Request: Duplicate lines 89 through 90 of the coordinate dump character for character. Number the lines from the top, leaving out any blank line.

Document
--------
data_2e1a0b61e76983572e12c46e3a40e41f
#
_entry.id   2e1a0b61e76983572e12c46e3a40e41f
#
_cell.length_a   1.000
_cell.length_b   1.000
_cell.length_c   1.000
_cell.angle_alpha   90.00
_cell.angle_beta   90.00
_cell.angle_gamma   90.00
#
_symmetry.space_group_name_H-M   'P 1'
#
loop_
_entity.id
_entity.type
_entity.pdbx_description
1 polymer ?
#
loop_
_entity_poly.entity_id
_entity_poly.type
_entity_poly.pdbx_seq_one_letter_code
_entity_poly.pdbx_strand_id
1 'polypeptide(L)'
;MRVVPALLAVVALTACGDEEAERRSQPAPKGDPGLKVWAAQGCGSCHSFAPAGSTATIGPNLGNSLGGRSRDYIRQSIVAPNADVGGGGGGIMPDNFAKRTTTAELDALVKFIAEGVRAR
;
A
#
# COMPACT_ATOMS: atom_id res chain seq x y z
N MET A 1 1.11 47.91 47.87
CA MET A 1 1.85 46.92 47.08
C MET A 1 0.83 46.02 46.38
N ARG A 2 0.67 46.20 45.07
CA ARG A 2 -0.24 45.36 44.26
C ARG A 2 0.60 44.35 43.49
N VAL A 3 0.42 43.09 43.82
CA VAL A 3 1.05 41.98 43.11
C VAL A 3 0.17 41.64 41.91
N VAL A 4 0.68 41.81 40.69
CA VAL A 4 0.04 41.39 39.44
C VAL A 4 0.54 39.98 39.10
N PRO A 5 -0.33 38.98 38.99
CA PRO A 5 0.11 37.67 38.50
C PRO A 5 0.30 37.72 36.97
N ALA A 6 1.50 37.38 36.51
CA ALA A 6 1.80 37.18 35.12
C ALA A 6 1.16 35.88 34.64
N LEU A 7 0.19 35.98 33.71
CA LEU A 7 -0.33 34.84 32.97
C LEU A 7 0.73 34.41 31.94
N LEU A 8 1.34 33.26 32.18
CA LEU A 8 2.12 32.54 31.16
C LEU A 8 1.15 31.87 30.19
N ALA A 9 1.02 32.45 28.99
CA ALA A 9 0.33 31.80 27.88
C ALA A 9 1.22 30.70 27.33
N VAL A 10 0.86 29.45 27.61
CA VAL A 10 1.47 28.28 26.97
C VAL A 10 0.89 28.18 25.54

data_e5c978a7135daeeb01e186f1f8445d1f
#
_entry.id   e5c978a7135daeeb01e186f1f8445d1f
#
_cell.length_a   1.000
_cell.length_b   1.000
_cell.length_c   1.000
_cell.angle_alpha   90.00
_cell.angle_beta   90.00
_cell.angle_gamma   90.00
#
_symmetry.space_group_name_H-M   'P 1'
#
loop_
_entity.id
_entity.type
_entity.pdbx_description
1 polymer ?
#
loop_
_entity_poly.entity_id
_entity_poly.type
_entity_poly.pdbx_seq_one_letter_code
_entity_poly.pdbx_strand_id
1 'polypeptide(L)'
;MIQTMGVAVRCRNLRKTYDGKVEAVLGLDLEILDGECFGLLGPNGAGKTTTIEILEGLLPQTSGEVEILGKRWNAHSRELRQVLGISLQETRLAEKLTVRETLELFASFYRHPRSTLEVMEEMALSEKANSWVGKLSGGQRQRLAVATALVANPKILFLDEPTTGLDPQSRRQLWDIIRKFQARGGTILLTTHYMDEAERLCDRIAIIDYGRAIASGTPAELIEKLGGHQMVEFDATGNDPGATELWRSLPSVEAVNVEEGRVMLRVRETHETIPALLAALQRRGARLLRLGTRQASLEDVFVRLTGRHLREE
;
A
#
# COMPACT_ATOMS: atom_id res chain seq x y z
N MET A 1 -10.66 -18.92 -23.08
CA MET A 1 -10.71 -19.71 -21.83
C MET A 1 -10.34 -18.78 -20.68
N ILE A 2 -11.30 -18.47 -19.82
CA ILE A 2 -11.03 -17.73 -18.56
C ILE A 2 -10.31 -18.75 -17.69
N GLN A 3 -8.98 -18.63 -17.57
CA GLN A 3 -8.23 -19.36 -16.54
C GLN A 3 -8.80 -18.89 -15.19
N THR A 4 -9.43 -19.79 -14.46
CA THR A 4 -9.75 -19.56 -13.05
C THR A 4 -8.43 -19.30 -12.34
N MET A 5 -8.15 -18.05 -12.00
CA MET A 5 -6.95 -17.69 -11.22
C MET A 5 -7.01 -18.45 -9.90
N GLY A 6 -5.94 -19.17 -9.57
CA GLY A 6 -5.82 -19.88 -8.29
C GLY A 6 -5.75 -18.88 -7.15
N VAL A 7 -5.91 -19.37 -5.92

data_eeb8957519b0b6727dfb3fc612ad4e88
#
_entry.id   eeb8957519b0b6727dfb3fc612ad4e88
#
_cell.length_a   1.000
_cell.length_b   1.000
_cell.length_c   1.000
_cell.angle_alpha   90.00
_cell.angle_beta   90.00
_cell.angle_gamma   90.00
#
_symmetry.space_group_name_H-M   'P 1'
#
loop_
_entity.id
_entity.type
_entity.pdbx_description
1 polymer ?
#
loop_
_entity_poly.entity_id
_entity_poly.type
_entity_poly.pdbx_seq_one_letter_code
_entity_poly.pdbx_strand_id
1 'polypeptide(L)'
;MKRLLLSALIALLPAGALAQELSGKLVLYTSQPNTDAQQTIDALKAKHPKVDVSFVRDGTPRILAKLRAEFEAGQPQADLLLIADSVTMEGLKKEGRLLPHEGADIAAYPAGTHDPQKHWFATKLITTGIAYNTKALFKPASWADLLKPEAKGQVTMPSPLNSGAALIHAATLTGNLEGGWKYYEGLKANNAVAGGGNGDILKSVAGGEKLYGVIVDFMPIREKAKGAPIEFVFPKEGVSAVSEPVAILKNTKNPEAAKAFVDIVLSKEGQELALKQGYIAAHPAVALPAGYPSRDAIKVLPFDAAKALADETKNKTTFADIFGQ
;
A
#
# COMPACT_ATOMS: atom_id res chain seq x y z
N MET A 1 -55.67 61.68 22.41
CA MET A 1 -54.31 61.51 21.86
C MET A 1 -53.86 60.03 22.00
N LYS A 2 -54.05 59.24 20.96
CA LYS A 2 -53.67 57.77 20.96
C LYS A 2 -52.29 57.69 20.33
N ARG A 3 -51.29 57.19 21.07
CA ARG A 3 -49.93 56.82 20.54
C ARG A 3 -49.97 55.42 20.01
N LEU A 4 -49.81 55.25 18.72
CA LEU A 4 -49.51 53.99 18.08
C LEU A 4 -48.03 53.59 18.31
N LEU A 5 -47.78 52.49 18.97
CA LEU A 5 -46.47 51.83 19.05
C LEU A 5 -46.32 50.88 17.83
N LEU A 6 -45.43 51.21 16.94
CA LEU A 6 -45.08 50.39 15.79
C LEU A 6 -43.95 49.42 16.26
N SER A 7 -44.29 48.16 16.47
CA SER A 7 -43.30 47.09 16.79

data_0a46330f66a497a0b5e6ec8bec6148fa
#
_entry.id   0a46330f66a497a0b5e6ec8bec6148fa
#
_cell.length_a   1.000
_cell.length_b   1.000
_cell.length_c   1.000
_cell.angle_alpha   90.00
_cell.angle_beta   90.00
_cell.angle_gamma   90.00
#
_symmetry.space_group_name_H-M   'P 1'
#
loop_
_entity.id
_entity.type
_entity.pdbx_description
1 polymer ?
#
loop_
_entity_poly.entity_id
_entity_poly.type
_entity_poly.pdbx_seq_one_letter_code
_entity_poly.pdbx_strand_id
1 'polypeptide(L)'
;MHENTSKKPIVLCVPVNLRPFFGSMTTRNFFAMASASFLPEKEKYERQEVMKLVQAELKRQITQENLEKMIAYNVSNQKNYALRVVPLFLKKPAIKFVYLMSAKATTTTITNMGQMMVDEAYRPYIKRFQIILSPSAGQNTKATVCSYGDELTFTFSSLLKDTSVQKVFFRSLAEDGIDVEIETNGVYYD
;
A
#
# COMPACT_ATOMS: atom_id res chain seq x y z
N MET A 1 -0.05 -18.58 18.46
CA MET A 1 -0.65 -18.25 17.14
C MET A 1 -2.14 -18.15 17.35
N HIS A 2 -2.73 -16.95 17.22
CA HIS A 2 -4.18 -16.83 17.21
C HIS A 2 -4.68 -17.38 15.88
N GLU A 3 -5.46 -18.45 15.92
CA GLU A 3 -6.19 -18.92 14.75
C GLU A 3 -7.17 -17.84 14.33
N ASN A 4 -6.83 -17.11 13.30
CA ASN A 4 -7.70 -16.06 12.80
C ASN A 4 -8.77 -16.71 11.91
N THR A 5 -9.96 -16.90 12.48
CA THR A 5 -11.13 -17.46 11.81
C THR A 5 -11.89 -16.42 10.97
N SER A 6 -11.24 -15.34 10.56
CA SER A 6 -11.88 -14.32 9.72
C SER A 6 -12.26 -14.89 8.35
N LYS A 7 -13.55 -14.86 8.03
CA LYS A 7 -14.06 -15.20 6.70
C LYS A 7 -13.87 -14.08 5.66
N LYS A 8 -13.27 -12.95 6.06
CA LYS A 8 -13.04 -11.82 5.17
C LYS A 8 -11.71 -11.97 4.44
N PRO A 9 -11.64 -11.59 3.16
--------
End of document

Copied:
#
# COMPACT_ATOMS: atom_id res chain seq x y z